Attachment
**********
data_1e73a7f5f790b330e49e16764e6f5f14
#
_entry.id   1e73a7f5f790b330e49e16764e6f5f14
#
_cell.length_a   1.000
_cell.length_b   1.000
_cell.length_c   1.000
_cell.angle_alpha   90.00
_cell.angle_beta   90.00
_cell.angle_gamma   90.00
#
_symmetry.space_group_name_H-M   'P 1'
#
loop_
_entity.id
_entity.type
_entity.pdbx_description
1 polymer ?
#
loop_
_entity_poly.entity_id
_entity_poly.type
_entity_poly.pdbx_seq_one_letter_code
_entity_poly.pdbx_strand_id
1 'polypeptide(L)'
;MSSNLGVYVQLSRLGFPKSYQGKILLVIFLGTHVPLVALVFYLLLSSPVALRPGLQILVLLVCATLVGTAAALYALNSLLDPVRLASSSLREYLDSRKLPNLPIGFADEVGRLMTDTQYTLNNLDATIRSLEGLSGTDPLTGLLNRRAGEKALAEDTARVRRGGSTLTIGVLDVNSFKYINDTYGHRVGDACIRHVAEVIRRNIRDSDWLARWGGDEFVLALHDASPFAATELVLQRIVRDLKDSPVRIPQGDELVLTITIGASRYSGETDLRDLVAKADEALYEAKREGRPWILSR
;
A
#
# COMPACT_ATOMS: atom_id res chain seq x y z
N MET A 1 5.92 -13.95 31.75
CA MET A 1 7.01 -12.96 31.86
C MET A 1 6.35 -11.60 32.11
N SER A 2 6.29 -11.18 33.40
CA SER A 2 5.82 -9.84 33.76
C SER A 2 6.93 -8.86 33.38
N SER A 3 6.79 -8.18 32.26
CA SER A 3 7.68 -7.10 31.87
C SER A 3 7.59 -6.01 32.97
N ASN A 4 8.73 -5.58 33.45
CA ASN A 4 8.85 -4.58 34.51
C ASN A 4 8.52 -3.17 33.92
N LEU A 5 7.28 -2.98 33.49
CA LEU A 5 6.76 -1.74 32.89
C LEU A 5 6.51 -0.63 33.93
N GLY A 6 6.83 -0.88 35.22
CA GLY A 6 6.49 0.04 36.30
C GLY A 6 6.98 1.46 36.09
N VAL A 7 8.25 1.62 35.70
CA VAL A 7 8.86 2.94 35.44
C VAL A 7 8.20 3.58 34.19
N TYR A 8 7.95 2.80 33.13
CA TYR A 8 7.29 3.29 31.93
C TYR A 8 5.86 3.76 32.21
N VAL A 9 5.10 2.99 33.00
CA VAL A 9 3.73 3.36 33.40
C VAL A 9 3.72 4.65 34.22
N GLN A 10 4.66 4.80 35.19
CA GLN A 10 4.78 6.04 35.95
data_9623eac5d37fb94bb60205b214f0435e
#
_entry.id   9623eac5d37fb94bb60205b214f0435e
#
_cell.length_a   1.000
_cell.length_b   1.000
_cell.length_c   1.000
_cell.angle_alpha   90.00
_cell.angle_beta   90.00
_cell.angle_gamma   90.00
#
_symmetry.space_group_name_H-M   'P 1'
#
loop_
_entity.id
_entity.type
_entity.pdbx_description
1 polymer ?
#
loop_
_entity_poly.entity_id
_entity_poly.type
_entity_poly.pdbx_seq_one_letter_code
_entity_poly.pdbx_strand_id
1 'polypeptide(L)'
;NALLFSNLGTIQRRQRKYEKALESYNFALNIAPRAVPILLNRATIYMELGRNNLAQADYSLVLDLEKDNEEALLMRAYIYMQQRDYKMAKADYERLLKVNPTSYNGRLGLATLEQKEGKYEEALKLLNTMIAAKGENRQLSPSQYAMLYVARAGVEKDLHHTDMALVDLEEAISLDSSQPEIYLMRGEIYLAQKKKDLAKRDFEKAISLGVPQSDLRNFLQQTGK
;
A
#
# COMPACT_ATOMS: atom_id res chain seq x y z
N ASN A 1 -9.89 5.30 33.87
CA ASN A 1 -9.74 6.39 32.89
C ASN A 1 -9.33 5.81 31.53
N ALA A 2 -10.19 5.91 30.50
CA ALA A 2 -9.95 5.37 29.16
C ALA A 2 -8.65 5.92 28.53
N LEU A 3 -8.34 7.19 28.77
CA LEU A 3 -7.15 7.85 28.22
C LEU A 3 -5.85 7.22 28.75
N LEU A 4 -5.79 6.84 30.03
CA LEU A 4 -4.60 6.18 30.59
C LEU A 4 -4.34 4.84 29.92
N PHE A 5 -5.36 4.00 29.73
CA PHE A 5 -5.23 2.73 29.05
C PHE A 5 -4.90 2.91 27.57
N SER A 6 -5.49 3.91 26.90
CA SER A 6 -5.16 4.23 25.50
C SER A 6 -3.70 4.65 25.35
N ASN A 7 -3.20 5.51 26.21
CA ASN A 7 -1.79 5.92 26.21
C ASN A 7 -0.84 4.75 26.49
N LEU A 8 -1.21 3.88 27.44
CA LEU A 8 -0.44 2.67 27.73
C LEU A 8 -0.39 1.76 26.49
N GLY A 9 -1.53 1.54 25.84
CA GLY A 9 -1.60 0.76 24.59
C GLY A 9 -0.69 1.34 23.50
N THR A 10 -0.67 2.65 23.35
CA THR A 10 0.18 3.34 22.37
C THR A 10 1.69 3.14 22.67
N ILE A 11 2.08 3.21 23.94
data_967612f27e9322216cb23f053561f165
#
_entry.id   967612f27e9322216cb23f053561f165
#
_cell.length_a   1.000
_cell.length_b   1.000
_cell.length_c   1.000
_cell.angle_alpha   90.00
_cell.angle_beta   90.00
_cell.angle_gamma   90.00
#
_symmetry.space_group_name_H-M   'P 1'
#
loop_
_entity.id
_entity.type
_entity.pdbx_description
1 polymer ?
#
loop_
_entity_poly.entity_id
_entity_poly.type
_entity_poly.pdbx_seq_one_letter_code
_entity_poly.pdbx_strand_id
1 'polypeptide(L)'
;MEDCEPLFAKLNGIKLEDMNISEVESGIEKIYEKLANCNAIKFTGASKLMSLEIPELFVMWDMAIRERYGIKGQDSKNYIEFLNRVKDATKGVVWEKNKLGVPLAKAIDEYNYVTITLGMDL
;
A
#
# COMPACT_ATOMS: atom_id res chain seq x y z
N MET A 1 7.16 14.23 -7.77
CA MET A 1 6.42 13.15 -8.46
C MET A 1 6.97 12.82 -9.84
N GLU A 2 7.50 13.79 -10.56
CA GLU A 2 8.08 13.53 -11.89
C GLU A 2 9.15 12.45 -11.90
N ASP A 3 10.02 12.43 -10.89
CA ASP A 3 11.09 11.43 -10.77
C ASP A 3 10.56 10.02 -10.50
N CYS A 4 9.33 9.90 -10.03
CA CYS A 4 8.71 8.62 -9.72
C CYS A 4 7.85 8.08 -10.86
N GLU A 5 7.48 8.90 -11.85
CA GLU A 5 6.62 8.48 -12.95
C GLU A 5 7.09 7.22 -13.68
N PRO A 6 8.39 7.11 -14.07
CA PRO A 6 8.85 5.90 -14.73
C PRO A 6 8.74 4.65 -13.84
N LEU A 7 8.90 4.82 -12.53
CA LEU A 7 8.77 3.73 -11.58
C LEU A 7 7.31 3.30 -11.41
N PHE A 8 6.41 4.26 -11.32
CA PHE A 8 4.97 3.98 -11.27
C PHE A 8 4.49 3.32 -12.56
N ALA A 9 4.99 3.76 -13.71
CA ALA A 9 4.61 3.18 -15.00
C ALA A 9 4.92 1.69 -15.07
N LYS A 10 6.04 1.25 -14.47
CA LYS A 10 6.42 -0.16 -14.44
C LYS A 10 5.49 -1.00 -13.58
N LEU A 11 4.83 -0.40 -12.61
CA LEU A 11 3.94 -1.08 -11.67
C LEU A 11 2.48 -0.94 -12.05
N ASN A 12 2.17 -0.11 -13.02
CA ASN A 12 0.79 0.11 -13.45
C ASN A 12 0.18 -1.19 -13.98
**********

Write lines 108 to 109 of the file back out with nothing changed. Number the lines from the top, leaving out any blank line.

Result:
N ASN A 7 -3.20 5.51 26.21
CA ASN A 7 -1.79 5.92 26.21